If we are ever to find a story worth living, we won’t find it at the mall.
Our lives unfold before us in decidedly unformulaic ways; in ways that defy packaging and marketing and the notions of fashion stylists.
“Never Stop Exploring” is great advice and it’s a cool tagline, but when i wear clothing made by The North Face i can do so without exploring anything.
i may look every bit a mountaineer as i stand on the sideline of my son’s soccer match, but in the end i am going to get in my minivan and head back to the comforts of home.
i may wear North face and drive a Land Rover (i actually don’t drive one, although i think they’re pretty sweet) as i cruise the suburbs in search of the next latte (i actually don’t drink lattes, not that there’s anything wrong with that), but in the end it’s just a look.
The gear says “adventure,” but the life, well, it says something else.
It is a sign of the times that we often strike a pose that communicates adventure while we simultaneously carefully avoid the genuine adventures that are all around us.
And yet, there is something calling to us. The adventure of life out on the frontier beckons us; it almost haunts us from the inside. It’s the reason we are captivated by grand, mythic stories. It’s why we are compelled by tales of risk and courage wherever we find them: in the marketplace; in the world of sports; in relationships; and in countless other aspects of life.
It’s a clue to how our lives are meant to be.
We long to find a story thay means something; a story bigger just than just making life work by getting more comfortable in the suburbs. We need a story that speaks to the deep yearnings in our souls.
That longing draws us out into unknown regions.
The reason “Never Stop Exploring” works as a tagline is because in our souls we are explorers. But it takes courage to be serious about exploration. In a world of fabricated, faux adventures, striking out from what is comfortable and familiar isn’t easy.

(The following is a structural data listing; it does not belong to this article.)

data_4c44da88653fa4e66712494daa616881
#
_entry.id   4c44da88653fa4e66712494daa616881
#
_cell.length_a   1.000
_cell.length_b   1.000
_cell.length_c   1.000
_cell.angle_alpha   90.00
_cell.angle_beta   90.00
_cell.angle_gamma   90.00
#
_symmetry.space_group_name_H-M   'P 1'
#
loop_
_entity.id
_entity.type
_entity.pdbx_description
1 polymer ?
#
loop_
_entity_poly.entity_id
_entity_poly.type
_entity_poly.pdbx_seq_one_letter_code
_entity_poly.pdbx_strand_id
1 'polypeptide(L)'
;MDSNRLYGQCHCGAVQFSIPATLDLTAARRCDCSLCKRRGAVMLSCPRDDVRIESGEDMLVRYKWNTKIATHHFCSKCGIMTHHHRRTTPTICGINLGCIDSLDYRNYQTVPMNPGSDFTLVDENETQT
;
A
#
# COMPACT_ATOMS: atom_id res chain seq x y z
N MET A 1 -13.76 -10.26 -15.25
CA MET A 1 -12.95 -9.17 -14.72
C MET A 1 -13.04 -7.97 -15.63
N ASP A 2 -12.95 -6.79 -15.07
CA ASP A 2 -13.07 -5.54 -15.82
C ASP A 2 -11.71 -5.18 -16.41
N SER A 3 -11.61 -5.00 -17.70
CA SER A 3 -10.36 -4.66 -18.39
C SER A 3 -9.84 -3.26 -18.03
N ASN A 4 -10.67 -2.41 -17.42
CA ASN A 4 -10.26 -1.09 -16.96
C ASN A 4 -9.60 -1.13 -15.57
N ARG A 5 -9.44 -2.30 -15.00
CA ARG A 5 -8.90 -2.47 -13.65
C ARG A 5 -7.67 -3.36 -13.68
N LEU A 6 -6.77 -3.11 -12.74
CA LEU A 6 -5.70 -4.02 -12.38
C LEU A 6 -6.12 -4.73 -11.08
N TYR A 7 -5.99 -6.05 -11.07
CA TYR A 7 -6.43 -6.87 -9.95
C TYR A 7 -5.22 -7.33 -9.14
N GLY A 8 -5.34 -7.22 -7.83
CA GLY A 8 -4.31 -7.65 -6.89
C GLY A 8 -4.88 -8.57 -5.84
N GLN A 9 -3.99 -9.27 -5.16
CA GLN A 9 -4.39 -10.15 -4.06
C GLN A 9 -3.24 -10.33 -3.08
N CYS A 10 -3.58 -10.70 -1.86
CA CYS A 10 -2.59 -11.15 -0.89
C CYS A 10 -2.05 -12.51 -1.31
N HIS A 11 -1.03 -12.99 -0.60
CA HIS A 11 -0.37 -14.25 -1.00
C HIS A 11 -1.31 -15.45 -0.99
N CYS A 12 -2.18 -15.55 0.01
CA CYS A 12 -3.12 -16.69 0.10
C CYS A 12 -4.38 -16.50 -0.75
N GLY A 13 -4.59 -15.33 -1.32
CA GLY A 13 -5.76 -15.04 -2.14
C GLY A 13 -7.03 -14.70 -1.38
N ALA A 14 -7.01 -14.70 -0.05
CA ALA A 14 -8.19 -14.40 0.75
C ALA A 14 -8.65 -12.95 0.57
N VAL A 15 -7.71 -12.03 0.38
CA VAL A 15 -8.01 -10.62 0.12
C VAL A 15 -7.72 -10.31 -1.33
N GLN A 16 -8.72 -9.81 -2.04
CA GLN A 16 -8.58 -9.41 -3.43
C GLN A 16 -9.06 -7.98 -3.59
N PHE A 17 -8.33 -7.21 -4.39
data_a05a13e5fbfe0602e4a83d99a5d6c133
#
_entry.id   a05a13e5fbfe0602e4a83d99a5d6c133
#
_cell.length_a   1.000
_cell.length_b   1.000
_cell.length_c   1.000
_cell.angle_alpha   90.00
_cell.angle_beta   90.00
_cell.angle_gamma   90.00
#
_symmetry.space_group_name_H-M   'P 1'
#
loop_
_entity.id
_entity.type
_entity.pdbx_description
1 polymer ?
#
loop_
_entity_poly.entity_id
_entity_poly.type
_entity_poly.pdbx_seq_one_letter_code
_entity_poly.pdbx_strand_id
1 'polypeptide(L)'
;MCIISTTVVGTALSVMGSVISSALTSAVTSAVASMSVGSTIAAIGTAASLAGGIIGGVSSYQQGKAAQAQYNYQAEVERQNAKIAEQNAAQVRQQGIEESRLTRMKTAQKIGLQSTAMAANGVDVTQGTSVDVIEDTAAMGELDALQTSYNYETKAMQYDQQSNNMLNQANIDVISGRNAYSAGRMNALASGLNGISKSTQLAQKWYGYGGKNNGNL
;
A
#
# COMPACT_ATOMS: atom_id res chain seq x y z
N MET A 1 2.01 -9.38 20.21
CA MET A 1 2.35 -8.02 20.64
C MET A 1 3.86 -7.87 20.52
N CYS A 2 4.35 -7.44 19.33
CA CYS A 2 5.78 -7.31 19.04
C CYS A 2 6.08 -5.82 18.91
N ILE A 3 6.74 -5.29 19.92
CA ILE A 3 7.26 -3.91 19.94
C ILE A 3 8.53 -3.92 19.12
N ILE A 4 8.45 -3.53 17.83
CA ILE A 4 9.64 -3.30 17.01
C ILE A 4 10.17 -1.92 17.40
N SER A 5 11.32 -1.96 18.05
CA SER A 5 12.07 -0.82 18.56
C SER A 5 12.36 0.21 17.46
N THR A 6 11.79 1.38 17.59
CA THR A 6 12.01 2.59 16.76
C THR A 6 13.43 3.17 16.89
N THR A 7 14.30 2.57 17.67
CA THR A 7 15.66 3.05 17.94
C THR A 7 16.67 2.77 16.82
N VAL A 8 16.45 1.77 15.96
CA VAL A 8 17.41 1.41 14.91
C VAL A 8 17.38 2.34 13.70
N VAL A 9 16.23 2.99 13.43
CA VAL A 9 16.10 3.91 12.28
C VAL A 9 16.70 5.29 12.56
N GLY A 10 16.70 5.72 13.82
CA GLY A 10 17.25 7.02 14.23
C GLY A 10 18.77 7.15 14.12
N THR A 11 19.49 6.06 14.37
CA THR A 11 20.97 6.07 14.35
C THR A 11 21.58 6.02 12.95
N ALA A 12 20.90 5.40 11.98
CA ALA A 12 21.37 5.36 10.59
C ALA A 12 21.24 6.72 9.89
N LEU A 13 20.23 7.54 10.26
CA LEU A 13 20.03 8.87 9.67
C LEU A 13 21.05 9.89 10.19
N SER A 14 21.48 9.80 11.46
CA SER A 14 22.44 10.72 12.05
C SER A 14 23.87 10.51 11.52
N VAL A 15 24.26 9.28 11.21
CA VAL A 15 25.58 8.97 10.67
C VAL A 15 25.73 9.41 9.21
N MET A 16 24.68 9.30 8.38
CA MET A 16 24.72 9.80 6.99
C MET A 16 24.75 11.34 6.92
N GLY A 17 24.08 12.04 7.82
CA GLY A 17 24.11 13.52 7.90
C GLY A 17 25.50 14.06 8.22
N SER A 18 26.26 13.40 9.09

And it is often discouraged.
There is an impulse — more than that, a prevailing school of thought — in much of suburban, middle-class, 21st Century America that all the frontiers have been explored.
It’s a mentality summed up well in the film The Truman Show. In one scene, Truman — a person who unknowingly lives in a fabricated world which is actually a television show in which all the people in his life are actors complicit in the deception — declares in school one day that when he grows up he wants to be an explorer “like the great Magellan.”
Truman’s excitement is soon trampled, however, when his teacher points to a map of the world and says: “You’re too late; there’s really nothing left to explore.”
But Truman is on to something. If you have seen the movie you know he is not easily deterred.
Truman’s persistence is a picture of that human longing for the frontier; the hunger for real exploration.
Like Truman, we sense that there is more to this life, and we go in search of it.
Ultimately, if we don’t find the larger story into which our story fits and makes sense, we will settle for small stories we can manage that give us a facsimile of the real thing. This is where all of our addictions come from.
But if we could get connected to the larger story for which our hearts were made, that would change everything.
The frontier is calling. It’s time to explore.